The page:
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On Tue, 23 Jul 2002 17:00, Jeff Jones wrote:
> On Mon, 22 Jul 2002 21:30:35 +1200, Wesley Parish
> <[log in to unmask]> wrote:
>
> I'm having some trouble following this part. Perhaps some complete
> interlinears would help me?

Your wish is my command :)

|En   tref    ma   li'    ierrat   di       nan        a en           ierrat|
  I    went   to    the  hill     conj    sat-on     (pers.)  I     the hill.

|Aiator  a       li'     tua                      en  di           li'   tref
loves   (pers.) the midwife's daughter me   and so  she  went

ma u vaiti'anor u   fait un   en.|
to  a village     of  kin  of   mine.

|iam u te   li'    vaniro          ma  un en|
because  she  was looking  for   me

the particle cluster |iam| = for |u| = such |te| = that, meaning "because"

en = I, me; li' = the, he, she; ma = to, for - the use of |ma| as "for" is a
colloquialism of the young and is deprecated by the elders; u = a, of, from -
indicates that "x" is an indefinite quantity, or a part of a larger group,
when used as a prefix to a personal pronoun it indicates a certain
uncertainty on the part of the speaker; -f is the past tense suffix, -o is a
present tense suffix, though there are several - strictly speaking |vaniro|
should read |vanirif| but because of the speaker's state of mind - surprise
and shock - he puts it into the present tense for added value; di = and, but
(conjugation) only used with statives, largely because statives themselves
aren't agentive and don't cause per se results in their Objects/Patients :

nan a en ierrat = I sat on a hill; consequently the hill got up and left?
Bad breath?  I farted?  Mutual feelings of distaste at the other one?

When the stative refers to the emotions, it is viewing them from the
perspective of the person feeling them.  Li' anyerra-tarah = "The
coast-language" doesn't have a passive, and isn't interested in having one.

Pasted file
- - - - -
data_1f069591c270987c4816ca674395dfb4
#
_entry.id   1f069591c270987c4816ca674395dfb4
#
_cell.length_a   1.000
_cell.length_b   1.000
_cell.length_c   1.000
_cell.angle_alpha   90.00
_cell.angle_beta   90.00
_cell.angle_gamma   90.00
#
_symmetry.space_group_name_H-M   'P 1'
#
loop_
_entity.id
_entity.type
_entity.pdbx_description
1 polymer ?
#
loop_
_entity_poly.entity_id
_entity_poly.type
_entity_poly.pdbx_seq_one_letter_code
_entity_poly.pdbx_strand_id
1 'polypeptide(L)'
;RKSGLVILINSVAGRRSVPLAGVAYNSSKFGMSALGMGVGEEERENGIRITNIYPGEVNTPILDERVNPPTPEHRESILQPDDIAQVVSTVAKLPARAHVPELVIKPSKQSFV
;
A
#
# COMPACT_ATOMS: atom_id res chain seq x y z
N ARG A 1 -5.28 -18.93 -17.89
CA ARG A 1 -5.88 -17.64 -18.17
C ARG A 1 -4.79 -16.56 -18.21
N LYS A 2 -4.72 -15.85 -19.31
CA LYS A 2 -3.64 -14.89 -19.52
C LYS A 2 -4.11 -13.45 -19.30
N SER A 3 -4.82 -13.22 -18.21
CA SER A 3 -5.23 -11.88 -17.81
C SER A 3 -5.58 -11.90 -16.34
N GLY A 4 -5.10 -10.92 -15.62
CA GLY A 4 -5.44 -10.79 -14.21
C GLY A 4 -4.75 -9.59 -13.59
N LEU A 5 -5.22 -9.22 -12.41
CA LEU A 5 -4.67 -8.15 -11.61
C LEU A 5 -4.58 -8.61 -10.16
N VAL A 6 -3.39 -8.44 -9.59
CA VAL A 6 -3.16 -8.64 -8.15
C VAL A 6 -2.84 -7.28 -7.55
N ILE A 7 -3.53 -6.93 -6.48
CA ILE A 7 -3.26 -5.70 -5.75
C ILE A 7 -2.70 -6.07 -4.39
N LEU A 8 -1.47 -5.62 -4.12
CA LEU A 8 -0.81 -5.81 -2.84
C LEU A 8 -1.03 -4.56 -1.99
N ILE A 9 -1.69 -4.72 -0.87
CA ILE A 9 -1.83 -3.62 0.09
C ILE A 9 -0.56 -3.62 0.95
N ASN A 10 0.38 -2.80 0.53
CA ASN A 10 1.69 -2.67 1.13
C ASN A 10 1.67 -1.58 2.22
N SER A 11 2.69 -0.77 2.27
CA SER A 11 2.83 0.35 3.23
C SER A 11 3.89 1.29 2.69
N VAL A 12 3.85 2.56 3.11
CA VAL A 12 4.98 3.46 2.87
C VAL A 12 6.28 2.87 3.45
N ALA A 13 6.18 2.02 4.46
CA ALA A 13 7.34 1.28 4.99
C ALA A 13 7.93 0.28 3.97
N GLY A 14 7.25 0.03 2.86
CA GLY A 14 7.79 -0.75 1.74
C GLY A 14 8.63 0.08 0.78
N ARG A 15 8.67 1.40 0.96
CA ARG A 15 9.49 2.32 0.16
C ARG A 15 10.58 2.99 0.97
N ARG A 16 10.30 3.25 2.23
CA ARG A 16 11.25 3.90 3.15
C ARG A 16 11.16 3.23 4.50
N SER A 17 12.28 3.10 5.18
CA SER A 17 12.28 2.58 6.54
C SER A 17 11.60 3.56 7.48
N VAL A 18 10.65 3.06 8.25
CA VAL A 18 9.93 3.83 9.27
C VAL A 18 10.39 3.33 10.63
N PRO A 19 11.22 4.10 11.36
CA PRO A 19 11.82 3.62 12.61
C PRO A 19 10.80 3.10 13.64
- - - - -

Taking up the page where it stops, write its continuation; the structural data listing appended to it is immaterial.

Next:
Lu syara a li' ankhayan po'i di lu li' ankha'i li' hara li' hanya u po'i! -
May the rite-singer bless you and may she sing your health and strength!

Wesley Parish

>
> Jeff J.
>
> > consequently, complex sentence structures can be broken down into two
> > forms:
> >
> >one where the consequence of the action is yet more action, in which case
> >there is a set of particles to carry over from SVO to SVO;
> >
> > the other where the action concludes in a placing or positioning of some
> > sort (emotions are considered stative), or a placing/positioning results
> > in an action, where a simple conjugation indicates that the topic of the
> > SVO and the VS are the same -
> >
> > |En tref ma li' ierrat di nan a en ierrat|
> >
> > = I went to the hill and on the hill I sat.
> >
> > |Aiator a li' tua en di li' tref ma u vaiti'anor u fait un en.|
> >
> > = The midwife's daughter loves me and so went to a village of my kin.
> > ( |u| and |un| are partitive prepositions/indefinite articles.)
> >
> >If one were to say "because she was looking for me" one would need to add
> >
> >|iam u te li' vaniro ma un en|, the particle cluster |iam| = for |u| =
> >| such te| = that, meaning "because".
> >|
> > |li' | is both "the" when it preposes a noun, and "he", and "she" on its
> >
> > own.
> >
> >Wesley Parish
> >--
> >Mau e ki, "He aha te mea nui?"
> >You ask, "What is the most important thing?"
> >Maku e ki, "He tangata, he tangata, he tangata."
> >I reply, "It is people, it is people, it is people."

--
Mau e ki, "He aha te mea nui?"
You ask, "What is the most important thing?"
Maku e ki, "He tangata, he tangata, he tangata."
I reply, "It is people, it is people, it is people."